This Week in Foodservice provides a high-level summary of the economic data, financial news, menu updates and numerous other statistical packages and developments that impact foodservice operators, consultants, dealers, manufacturers, reps and service agents. In his weekly blog, Jerry Stiegler aggregates key industry data through his infamous Green Sheet and provides some brief analysis that will help foodservice professionals navigate the sea of information. Jerry is a long-time member of the foodservice industry, whose experience includes working for Restaurants & Institutions magazine and FE&S.
Job growth is critical for the foodservice industry to continue to grow. So the fact that the Bureau of Labor Statistics' November jobs report showed a decline in unemployment is a good thing, right? Not when it means there are fewer people in the workforce. So foodservice will continue to ride the wave of emotion that accompanies the foggy labor outlook.
While Gross Domestic Product increased the National Restaurant Association's Restaurant Performance Index slipped into contraction mode. Much like the overall U.S. economy, it seems as if the foodservice industry will continue to ride this roller coaster for a while.
Customer visits are up but check averages are down at casual dining establishments. So what does this all mean for the foodservice industry? This Week In Foodservice tries to make sense of it all.
With many people very jittery about the state of the overall economy, many observers are wondering about the impact of Hurricane Sandy on the foodservice industry. This Week In Foodservice sheds some light on the subject and takes a closer look at a variety of industry-related economic indicators.
Hurricane Sandy tested the resilience of the economy, foodservice operators and more.
As economists continue to assess the impact of Hurricane Sandy, there's still plenty of economic news to report that impacts the foodservice industry, as noted in this edition of This Week In Foodservice. We also take a look at what one analyst has to say about the potential outcomes of the general election.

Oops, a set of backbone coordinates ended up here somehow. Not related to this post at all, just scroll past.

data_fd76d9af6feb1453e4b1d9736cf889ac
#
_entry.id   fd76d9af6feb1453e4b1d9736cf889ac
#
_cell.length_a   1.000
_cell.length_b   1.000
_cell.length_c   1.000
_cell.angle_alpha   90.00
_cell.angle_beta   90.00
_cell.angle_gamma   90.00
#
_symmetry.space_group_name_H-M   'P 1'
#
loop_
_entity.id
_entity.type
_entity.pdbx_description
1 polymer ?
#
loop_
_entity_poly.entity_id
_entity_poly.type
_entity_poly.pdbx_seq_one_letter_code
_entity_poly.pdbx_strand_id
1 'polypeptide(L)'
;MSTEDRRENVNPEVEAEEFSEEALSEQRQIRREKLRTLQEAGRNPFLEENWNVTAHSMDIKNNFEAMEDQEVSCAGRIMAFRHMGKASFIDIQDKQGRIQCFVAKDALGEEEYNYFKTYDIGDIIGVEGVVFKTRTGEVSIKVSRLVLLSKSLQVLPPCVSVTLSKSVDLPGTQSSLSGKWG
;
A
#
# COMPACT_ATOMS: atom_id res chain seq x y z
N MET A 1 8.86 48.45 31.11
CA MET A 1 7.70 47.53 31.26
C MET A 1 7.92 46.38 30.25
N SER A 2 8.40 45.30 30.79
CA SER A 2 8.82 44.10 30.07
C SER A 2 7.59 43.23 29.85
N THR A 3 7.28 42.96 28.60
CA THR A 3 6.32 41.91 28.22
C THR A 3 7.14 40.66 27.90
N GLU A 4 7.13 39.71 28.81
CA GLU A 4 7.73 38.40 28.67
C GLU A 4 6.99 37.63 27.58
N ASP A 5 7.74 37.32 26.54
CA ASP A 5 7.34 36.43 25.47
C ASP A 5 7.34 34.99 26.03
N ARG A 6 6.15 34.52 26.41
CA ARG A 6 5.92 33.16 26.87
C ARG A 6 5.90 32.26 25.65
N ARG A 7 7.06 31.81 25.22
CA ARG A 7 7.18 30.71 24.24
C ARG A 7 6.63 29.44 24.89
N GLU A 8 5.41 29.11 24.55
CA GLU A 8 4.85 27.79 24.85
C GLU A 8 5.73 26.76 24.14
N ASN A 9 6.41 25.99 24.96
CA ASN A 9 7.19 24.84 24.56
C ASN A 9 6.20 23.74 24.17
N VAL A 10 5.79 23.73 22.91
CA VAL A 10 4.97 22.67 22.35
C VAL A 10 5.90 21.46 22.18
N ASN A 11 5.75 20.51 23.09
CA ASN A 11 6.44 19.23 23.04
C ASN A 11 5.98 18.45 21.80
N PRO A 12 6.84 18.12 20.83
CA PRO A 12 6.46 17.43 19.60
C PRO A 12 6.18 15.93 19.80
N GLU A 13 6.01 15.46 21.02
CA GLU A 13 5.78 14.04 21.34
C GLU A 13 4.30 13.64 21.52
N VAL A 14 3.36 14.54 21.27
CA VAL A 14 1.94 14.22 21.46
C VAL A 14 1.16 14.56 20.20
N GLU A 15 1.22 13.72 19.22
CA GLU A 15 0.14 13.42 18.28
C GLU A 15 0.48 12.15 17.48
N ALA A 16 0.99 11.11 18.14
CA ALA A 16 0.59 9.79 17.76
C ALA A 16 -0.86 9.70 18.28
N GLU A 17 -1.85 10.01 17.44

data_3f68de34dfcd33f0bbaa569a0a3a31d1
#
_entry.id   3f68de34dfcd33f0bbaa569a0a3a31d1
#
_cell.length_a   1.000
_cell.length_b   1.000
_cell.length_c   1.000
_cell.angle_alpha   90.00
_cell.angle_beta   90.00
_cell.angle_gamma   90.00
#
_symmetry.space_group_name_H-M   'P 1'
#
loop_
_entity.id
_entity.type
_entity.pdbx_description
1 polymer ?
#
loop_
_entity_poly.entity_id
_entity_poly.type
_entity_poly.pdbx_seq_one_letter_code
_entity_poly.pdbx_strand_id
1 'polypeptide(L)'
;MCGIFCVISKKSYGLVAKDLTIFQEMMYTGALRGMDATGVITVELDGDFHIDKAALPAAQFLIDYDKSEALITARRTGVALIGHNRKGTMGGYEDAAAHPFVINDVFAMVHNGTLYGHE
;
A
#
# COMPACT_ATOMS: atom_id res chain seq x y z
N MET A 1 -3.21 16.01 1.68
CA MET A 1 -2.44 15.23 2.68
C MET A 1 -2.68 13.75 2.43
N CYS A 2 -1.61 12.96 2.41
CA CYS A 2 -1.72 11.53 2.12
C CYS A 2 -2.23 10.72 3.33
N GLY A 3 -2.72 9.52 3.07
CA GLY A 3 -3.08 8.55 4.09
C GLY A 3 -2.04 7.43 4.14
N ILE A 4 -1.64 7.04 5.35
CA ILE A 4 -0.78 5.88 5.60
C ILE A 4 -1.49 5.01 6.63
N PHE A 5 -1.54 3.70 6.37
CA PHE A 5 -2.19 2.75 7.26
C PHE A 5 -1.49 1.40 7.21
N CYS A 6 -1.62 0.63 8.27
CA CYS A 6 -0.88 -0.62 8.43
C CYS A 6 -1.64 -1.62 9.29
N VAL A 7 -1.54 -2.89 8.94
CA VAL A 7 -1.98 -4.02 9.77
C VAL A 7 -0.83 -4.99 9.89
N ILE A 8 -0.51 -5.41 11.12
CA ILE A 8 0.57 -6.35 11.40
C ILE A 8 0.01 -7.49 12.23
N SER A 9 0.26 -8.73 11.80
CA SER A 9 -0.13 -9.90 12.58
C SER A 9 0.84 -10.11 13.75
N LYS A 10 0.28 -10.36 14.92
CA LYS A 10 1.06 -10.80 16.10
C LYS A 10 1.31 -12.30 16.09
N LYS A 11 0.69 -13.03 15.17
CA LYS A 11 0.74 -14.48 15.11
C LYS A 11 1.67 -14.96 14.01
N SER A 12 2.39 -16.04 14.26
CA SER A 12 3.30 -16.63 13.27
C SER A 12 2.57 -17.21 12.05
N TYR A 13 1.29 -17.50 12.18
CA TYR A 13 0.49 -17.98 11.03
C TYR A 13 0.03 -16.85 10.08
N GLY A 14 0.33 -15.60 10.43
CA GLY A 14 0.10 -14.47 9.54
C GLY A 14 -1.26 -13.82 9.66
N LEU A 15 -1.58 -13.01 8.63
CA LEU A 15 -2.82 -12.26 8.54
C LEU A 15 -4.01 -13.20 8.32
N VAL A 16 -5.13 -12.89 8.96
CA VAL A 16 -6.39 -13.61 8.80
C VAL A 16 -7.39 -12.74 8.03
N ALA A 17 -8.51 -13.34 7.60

Despite improved consumer sentiment, the economic outlook remains rather subdued and that continues to impact the foodservice industry.
While many restaurant chains struggled during the economic slump of the past five years or so, McDonald's proved to be quite resilient. Unfortunately, during its fiscal third quarter, McDonald's showed that it is no longer immune to the operating pressures so many other restaurants face. As a result, the coming months could continue to be challenging ones for McDonald's.
A series of macroeconomic indicators posted positive results in September and the restaurant industry analysts remain positive about the results individual publicly traded companies are reporting, writes Jerry Stiegler as part of his "This Week in Foodservice" blog post.
Financial giant CIT turned its spotlight on restaurants and forecast steady improvement despite the slow recovery. The head of CIT's Restaurant Industry Practice says that lenders that had stepped away from restaurants during the downturn are returning to finance acquisitions, expansion or re-models but noted that smaller companies and franchisees of smaller chains continue to have difficulty getting financing.
While the National Restaurant Association offered some good news in the form of its monthly RPI, other foodservice-related economic indicators were not as positive.